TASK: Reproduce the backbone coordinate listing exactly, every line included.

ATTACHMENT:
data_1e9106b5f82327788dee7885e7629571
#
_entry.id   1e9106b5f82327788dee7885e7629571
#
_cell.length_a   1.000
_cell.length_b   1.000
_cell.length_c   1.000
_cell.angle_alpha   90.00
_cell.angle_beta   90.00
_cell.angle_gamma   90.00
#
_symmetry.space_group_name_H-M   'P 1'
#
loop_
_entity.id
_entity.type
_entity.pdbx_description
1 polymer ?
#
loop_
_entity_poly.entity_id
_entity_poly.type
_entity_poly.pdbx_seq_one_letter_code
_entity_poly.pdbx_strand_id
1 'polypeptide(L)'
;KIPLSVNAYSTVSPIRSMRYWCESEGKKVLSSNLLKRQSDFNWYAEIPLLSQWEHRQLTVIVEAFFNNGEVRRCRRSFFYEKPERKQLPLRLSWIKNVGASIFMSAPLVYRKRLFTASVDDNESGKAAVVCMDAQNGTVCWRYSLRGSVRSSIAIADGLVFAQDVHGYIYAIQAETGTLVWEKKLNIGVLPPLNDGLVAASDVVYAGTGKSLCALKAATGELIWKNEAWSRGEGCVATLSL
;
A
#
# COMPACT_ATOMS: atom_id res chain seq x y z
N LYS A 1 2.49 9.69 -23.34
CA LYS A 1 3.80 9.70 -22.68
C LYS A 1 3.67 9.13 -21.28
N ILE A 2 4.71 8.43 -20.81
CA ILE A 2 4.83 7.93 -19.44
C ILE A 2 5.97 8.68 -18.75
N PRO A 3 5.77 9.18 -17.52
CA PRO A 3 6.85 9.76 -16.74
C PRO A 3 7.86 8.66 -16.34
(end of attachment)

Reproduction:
data_1e9106b5f82327788dee7885e7629571
#
_entry.id   1e9106b5f82327788dee7885e7629571
#
_cell.length_a   1.000
_cell.length_b   1.000
_cell.length_c   1.000
_cell.angle_alpha   90.00
_cell.angle_beta   90.00
_cell.angle_gamma   90.00
#
_symmetry.space_group_name_H-M   'P 1'
#
loop_
_entity.id
_entity.type
_entity.pdbx_description
1 polymer ?
#
loop_
_entity_poly.entity_id
_entity_poly.type
_entity_poly.pdbx_seq_one_letter_code
_entity_poly.pdbx_strand_id
1 'polypeptide(L)'
;KIPLSVNAYSTVSPIRSMRYWCESEGKKVLSSNLLKRQSDFNWYAEIPLLSQWEHRQLTVIVEAFFNNGEVRRCRRSFFYEKPERKQLPLRLSWIKNVGASIFMSAPLVYRKRLFTASVDDNESGKAAVVCMDAQNGTVCWRYSLRGSVRSSIAIADGLVFAQDVHGYIYAIQAETGTLVWEKKLNIGVLPPLNDGLVAASDVVYAGTGKSLCALKAATGELIWKNEAWSRGEGCVATLSL
;
A
#
# COMPACT_ATOMS: atom_id res chain seq x y z
N LYS A 1 2.49 9.69 -23.34
CA LYS A 1 3.80 9.70 -22.68
C LYS A 1 3.67 9.13 -21.28
N ILE A 2 4.71 8.43 -20.81
CA ILE A 2 4.83 7.93 -19.44
C ILE A 2 5.97 8.68 -18.75
N PRO A 3 5.77 9.18 -17.52
CA PRO A 3 6.85 9.76 -16.74
C PRO A 3 7.86 8.66 -16.34